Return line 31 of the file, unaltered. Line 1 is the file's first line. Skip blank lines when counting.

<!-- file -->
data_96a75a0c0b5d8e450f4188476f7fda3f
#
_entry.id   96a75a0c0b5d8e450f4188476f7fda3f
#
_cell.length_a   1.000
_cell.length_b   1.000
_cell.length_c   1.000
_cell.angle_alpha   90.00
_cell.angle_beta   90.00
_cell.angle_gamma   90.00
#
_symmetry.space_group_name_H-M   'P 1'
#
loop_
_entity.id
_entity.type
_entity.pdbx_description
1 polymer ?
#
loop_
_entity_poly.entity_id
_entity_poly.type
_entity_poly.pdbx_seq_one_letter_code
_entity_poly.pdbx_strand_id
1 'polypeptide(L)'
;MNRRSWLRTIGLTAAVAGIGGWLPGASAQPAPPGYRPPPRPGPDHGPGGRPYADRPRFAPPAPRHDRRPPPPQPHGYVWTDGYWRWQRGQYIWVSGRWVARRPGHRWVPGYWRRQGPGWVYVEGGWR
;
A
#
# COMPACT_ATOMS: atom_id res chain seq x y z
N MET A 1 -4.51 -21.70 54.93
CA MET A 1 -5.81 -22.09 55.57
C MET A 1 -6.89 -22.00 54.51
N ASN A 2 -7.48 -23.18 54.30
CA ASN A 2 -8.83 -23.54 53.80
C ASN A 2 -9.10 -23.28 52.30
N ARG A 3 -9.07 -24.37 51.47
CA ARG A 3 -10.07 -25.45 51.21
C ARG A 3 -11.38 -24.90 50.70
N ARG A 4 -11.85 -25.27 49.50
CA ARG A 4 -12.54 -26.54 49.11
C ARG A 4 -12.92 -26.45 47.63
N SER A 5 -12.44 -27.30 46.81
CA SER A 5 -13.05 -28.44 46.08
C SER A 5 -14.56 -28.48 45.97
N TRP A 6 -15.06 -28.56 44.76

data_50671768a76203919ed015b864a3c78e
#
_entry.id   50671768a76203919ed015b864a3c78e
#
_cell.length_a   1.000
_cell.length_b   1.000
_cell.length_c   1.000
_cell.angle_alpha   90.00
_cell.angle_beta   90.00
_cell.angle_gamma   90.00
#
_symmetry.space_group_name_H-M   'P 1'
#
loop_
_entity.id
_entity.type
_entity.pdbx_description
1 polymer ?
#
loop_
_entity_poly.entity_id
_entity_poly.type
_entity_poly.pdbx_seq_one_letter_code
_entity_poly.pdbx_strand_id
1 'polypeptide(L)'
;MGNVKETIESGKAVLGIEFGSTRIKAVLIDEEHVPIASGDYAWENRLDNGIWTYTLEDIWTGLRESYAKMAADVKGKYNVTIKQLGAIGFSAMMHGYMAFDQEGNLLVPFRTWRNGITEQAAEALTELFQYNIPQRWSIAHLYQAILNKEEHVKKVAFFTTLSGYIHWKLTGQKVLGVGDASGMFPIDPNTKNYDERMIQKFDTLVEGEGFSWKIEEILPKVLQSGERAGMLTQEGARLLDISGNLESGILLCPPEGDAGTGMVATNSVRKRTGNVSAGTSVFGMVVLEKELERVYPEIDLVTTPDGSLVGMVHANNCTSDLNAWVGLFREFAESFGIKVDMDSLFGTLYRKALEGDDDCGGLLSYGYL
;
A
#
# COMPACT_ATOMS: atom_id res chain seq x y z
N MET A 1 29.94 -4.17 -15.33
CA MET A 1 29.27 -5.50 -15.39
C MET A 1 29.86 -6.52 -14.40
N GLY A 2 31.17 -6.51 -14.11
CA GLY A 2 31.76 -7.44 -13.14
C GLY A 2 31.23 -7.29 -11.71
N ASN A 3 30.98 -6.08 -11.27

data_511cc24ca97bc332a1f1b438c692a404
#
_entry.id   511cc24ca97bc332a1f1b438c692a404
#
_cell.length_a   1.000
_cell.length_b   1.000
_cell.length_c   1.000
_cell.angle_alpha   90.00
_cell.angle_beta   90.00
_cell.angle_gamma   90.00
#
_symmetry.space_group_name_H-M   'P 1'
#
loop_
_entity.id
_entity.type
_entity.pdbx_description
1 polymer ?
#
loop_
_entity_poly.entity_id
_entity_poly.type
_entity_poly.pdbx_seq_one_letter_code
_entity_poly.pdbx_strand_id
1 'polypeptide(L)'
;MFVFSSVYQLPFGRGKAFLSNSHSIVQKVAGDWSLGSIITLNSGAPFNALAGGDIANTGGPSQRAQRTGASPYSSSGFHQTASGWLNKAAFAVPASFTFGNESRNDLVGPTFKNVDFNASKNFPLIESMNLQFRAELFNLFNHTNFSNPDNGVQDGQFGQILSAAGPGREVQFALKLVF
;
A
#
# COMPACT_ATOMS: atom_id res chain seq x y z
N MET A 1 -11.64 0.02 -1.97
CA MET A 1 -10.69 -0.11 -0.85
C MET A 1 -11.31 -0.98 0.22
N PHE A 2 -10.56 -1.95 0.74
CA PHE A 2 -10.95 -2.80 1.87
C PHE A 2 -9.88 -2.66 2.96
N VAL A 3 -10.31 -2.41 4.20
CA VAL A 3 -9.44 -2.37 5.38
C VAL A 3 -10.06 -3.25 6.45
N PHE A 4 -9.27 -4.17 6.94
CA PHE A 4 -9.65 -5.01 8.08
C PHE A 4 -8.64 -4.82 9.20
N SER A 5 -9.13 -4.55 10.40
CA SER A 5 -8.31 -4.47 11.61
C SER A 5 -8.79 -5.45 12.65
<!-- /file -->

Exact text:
N MET A 1 -4.51 -21.70 54.93